Humanist Perspectives: issue 188: NOTEWORTHY



oteworthy is a selection of news briefs from around the world. A Web address, or URL, is provided at the end of each brief. The URL points to the full original article.

Freedom of religion trumps patients’ rights?

OTTAWA, CAN. — At least three Ottawa family physicians are refusing to prescribe birth control pills or any form of contraception for their patients, saying doing so conflicts with their “medical judgment, professional ethical concerns and religious values.”

The doctors, who work at Care-Medics Medical Centres in Ottawa, distribute letters to patients informing them of their positions, according to office staff there. A copy of one of the letters, signed by Dr. Edmond Kyrillos, has been posted on Facebook through a group called Radical Handmaids. The letter informs patients that the doctor only provides one form of birth control, “Natural Family Planning.” [Ottawa Citizen, Jan. 30, 2014.]


Attend Islam workshop or be branded a racist

HUNTINGDON, U.K. — Furious parents have condemned a school after receiving a letter that said their children would be branded ‘racists’ if they did not attend a workshop on Islam.

Lynn Small, headteacher of Littleton Green Community School in Huntingdon, Staffs, wrote to parents to say that a £5 trip to Staffordshire University was mandatory for years four and six.

Ms Small said that if the children did not attend the ‘cultural education’, during which they’d learn about Islamic artefacts, then they would have a ‘racial discrimination note’ attached to their record for the remainder of their school years. [The Telegraph, Nov. 22, 2013.]


Catholic Church withholding millions from residential school victims

(CBC News) — Court documents obtained by CBC News allege that the Catholic Church is withholding millions from former students of Indian residential schools.

The Anglican, Presbyterian and United churches have met their obligations, but according to the federal government, the Catholic Church is shirking its responsibility.

The Aboriginal Healing Foundation is one organization that was slated to receive funds from the Catholic Church. “We’re trying to get blood from a stone,” says Mike DeGagne, former head of the organization.

He says the foundation was supposed to receive $29 million from the church.

“But then, the Catholics were allowed to subtract a number of expenses they’d already incurred, so it got down to about $18 million and about $1.6 million is still outstanding.” [CBC News, Feb. 18, 2014.]


Atheists face death in 13 countries, global discrimination

(REUTERS) — In 13 countries around the world, all of them Muslim, people who openly espouse atheism or reject the official state religion of Islam face execution under the law, according to a detailed study.

And beyond the Islamic nations, even some of the West’s apparently most democratic governments at best discriminate against citizens who have no belief in a god and at worst can jail them for offences dubbed blasphemy, it said.

The study, The Freethought Report 2013, was issued by the International Humanist and Ethical Union (IHEU), a global body uniting atheists, agnostics and other religious skeptics, to mark United Nations’ Human Rights Day. [Reuters, Dec. 9, 2013.]


Vatican challenged by UN over its handling of child abuse

(IHEU) — Representatives from the Vatican have faced tough questions over the Holy See’s record on sexual abuse and other forms of violence against children by a UN Committee on the Rights of the Child (CRC) in Geneva.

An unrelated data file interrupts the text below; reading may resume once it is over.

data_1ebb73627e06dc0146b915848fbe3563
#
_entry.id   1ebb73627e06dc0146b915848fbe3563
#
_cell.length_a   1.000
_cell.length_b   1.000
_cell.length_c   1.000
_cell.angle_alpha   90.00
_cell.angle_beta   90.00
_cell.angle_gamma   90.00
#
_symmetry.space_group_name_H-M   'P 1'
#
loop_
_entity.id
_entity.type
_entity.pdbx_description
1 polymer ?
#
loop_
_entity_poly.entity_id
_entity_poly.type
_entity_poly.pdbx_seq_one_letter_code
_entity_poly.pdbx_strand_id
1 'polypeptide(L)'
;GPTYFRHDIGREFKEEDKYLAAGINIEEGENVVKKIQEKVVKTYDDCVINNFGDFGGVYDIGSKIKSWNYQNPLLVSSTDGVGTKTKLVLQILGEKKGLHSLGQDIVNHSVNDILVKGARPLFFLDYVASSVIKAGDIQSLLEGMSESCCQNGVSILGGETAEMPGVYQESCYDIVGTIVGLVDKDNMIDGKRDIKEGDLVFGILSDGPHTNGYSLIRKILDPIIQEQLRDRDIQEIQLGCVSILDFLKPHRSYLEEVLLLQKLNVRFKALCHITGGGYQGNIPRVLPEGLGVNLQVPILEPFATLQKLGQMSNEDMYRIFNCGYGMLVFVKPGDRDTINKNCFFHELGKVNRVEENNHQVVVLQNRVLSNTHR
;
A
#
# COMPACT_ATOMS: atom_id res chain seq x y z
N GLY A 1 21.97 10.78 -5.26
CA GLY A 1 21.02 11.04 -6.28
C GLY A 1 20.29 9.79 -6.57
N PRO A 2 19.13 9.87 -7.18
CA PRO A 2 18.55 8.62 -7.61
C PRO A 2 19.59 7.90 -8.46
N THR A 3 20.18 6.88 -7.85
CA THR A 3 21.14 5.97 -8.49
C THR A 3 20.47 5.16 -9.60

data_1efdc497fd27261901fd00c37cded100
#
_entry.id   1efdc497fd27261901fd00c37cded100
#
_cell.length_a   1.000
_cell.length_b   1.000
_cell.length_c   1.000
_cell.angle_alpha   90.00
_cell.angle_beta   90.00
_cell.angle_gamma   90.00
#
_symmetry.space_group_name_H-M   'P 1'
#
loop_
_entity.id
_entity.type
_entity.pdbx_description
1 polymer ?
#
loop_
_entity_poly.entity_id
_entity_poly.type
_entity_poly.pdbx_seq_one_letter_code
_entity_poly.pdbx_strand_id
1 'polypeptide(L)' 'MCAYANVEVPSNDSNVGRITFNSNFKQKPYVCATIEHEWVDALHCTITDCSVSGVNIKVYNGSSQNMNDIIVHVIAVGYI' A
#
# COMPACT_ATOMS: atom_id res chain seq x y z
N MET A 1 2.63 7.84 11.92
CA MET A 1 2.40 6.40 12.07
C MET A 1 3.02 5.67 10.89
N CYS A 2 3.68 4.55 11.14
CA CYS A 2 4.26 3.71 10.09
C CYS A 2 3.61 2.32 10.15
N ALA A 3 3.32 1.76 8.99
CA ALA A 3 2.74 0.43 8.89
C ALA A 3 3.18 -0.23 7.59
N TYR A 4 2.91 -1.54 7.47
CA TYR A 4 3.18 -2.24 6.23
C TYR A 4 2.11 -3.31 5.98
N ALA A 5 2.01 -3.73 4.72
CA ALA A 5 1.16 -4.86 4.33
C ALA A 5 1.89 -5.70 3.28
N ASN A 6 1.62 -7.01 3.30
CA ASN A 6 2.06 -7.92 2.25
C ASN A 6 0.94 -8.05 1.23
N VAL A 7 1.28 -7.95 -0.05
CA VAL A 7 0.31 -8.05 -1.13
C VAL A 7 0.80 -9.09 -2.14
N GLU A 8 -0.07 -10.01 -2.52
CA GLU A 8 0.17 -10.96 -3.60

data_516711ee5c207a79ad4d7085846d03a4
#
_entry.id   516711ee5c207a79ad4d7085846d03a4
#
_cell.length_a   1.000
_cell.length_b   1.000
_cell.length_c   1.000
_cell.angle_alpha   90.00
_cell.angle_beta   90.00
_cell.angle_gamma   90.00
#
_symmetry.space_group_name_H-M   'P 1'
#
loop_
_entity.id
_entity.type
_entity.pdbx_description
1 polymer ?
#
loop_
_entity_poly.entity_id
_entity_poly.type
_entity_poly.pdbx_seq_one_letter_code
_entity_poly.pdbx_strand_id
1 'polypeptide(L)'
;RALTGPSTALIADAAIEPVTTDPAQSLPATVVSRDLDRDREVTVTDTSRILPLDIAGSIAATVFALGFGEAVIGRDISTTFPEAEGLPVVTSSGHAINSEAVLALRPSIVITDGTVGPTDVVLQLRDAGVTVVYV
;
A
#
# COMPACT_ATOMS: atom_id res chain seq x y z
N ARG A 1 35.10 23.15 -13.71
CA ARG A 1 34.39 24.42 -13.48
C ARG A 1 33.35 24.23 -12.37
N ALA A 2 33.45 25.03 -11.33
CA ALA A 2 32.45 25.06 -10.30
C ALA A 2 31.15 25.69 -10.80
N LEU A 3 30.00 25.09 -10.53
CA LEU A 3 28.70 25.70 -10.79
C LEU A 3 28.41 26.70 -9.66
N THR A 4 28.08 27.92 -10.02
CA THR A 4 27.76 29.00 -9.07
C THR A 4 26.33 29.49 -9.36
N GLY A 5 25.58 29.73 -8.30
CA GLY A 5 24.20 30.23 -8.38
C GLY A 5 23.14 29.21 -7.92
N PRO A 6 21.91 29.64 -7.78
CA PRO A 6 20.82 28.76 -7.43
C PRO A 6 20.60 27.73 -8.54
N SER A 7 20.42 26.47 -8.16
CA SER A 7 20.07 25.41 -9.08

The Holy See was questioned over its failure to comply with the Convention on Rights of the Child, and faced allegations that many more children had been abused because the Church had protected paedophile priests at the expense of victims. A common theme of questioning was the disparity between what the Catholic Church says in public and what it actually does to combat child abuse within its ranks.

One Committee member said it was “difficult to continue listening” to the Holy See representatives when no concrete actions were being taken by the Holy See to adequately respond to the needs of victims. [IHEU, Jan. 20, 2014.]


Denmark bans religious slaughter

(NSS) — Denmark’s Agriculture and Food Minister Dan Jørgensen has signed into law a regulation that bans religious slaughter of animals. European Union regulations require stunning before slaughter, but permit member states to allow exemptions for religious slaughter. Under the new law, Danish slaughterhouses will no longer be able to apply for an exemption to pre-stunning.

The move has been opposed by Jewish and Muslim religious leaders in Denmark, who have argued that the ban constitutes an infringement of religious freedom.

However, defending the government’s decision, Mr Jørgensen told Denmark’s TV2 television that “animal rights come before religion”. [National Secular Society, U.K., Feb.


Secret Memo Casts Doubt on Feds’ Claims for Science Library Closures

OTTAWA, CAN. — A federal document marked “secret” obtained by Postmedia News indicates the closure or destruction of more than half a dozen world famous science libraries has little if anything to do with digitizing books as claimed by the Harper government.

In fact, the document, a compendium of cuts to the Department of Fisheries and Oceans that can be read in its entirety at the bottom of this story, mentions only the “culling of materials” as the “main activities” involved as the science libraries are reduced from nine to two. Specifically, it details “culling materials in the closed libraries or shipping them to the two locations and culling materials in the two locations to make room for collections from closed libraries.”

In contrast, a government website says the closures are all about digitizing the books and providing greater access to Canadians – a claim federal and retired scientists interviewed by The Tyee say is not true. [The Tyee, Dec. 30, 2013]